The Committee agreed to monitor the subcommittee throughout the year and delegated SCSEP Chair Michael Zuckerman to sit ex officio on the subcommittee.  The subcommittee will, we trust, present its own report on its work to the Faculty Senate. For the purposes of this report, it is sufficient to say that the subcommittee’s principal recommendation was that a Senate committee meet regularly with the Dean of Admissions to provide faculty oversight of the admissions process. The subcommittee initially envisioned such a meeting once a semester but in the end opted for more latitude. The final recommendation provided for meeting “periodically.”

This Committee agreed that SCSEP is the appropriate Senate committee to meet with the Dean of Admissions but modified the subcommittee’s recommendation to define the relation as one of collaboration rather than oversight.  This Committee also agreed to restore a degree of specified regularity—once a year—to these meetings with the Dean of Admissions. Thus the committee resolved that “The Faculty Senate Committee on Students and Educational Policy (SCSEP) will, in a consultative format with the Dean of Admissions, once a year review undergraduate admissions policies for all students, including transfers, and make recommendations when appropriate.  In addition, the Committee will review outcomes of these policies and make recommendations when appropriate.” The Committee agreed that the calling of these meetings should be included in the SCSEP charge for future years.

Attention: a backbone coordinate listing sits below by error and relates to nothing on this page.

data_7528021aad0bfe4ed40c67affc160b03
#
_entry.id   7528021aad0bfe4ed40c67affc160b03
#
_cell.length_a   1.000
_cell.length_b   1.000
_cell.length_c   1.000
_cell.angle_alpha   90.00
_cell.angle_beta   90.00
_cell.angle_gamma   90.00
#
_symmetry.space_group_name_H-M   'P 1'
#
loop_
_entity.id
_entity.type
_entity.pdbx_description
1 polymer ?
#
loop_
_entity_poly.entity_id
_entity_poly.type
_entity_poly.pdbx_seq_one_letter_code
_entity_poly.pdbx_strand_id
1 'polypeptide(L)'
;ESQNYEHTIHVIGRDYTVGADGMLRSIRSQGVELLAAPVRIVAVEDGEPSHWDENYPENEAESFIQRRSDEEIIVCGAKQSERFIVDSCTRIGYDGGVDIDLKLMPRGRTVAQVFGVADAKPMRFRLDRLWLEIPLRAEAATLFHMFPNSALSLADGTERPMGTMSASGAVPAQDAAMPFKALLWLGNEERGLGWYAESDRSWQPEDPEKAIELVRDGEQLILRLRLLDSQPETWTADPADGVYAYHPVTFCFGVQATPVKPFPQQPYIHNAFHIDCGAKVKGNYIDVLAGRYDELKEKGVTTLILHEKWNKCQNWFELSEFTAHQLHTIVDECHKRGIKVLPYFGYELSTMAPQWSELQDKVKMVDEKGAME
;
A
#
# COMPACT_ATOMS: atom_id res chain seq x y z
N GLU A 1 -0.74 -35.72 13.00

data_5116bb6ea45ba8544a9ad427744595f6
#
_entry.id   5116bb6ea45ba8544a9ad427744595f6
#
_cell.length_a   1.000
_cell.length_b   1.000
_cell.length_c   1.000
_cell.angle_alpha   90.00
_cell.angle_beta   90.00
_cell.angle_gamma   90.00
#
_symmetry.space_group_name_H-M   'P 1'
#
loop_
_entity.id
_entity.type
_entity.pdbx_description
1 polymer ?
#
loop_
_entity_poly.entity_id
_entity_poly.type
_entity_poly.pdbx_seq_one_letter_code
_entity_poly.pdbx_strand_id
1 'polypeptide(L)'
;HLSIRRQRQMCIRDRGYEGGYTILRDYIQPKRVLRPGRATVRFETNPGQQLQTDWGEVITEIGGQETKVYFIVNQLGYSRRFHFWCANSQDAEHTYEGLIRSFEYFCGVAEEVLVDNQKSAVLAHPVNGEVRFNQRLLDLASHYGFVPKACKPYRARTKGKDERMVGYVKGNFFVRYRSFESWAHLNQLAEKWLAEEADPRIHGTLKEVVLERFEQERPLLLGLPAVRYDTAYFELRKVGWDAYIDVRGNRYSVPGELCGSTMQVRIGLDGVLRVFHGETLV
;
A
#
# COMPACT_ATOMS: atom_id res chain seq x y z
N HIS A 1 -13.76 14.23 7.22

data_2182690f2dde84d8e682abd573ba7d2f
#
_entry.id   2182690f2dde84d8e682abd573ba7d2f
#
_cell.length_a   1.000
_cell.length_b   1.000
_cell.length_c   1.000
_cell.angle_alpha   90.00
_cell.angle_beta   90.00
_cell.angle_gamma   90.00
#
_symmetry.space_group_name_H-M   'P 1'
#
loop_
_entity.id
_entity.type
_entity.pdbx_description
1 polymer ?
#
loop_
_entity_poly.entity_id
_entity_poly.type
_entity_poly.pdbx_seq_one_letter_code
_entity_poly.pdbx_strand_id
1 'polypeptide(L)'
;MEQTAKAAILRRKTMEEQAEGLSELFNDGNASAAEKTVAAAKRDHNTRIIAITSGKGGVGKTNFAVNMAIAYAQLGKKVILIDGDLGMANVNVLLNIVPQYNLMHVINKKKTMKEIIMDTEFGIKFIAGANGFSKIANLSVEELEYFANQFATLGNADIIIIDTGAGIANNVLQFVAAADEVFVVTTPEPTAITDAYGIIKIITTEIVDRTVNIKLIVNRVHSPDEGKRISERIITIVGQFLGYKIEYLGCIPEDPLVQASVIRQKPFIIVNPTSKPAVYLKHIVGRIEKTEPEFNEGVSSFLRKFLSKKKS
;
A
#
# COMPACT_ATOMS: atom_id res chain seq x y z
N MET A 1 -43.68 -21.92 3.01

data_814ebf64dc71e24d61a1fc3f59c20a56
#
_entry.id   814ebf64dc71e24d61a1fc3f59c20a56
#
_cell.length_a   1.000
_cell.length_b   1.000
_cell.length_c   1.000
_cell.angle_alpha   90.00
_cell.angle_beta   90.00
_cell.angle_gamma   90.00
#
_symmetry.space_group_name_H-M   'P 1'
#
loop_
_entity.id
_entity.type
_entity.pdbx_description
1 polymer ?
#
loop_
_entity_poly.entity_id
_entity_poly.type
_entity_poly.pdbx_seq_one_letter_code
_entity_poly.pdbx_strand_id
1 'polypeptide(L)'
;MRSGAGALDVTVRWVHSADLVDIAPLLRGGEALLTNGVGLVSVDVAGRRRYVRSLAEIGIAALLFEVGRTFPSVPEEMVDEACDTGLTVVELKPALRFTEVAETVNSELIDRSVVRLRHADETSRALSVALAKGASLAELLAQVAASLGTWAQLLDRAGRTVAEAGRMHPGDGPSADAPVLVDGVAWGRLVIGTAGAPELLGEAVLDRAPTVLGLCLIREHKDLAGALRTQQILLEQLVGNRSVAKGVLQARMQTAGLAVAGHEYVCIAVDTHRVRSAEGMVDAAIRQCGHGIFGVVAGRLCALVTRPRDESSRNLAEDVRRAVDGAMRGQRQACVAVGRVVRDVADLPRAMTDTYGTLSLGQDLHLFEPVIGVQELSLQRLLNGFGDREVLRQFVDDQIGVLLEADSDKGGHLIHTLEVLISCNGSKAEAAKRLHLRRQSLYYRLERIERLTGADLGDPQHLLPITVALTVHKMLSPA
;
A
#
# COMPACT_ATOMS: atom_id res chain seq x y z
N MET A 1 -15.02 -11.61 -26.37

5. Intellectual Property Rights

In 2008-2009, the Committee met with Robert Terrell, of the Office of General Counsel, to discuss the intellectual property rights of faculty with regard to their lecture material. Mr. Terrell explained that faculty members retain intellectual property rights to their lecture material and that students cannot sell the material directly. He suggested that faculty who are concerned to make such rights explicit to their students could include a statement regarding intellectual property on their syllabi, and he agreed to draft language for several intellectual property policy templates that faculty could use on their syllabi. But to the end of 2008-2009 he had not done so.

The Committee met again with Mr. Terrell this past year. Reiterating his caution that copyright issues are too broad for one-size-fits-all statements, he presented three formulations that faculty so inclined could put on their syllabi and websites to put students on notice about their expectations and to establish copyright ground rules in their classroom. The Committee approved the most and the least restrictive of the three templates that Mr. Terrell offered. The Committee then passed those two on to the Office of the Provost and the Faculty Senate Executive Committee for their approval and for publication in Almanac so as to put these options before as many faculty as possible. The Provost and the Senate Executive Committee did approve, and the two templates were published in Almanac on March 30, 2010.

6. Dental School Students Excluded from Required Courses

In light of the very small number of students involved, the Committee considered this an issue more appropriately left to the schools involved, unless we found that similar problems existed elsewhere in the University.  We inquired of the Deputy Dean of Education in the School of Engineering and Applied Science, Vijay Kumar, since SEAS seemed the school most likely to encounter such a problem. Dr. Kumar reported that he did not consider this a problem of consequence in SEAS, so the Committee judged this an issue not properly within its jurisdiction.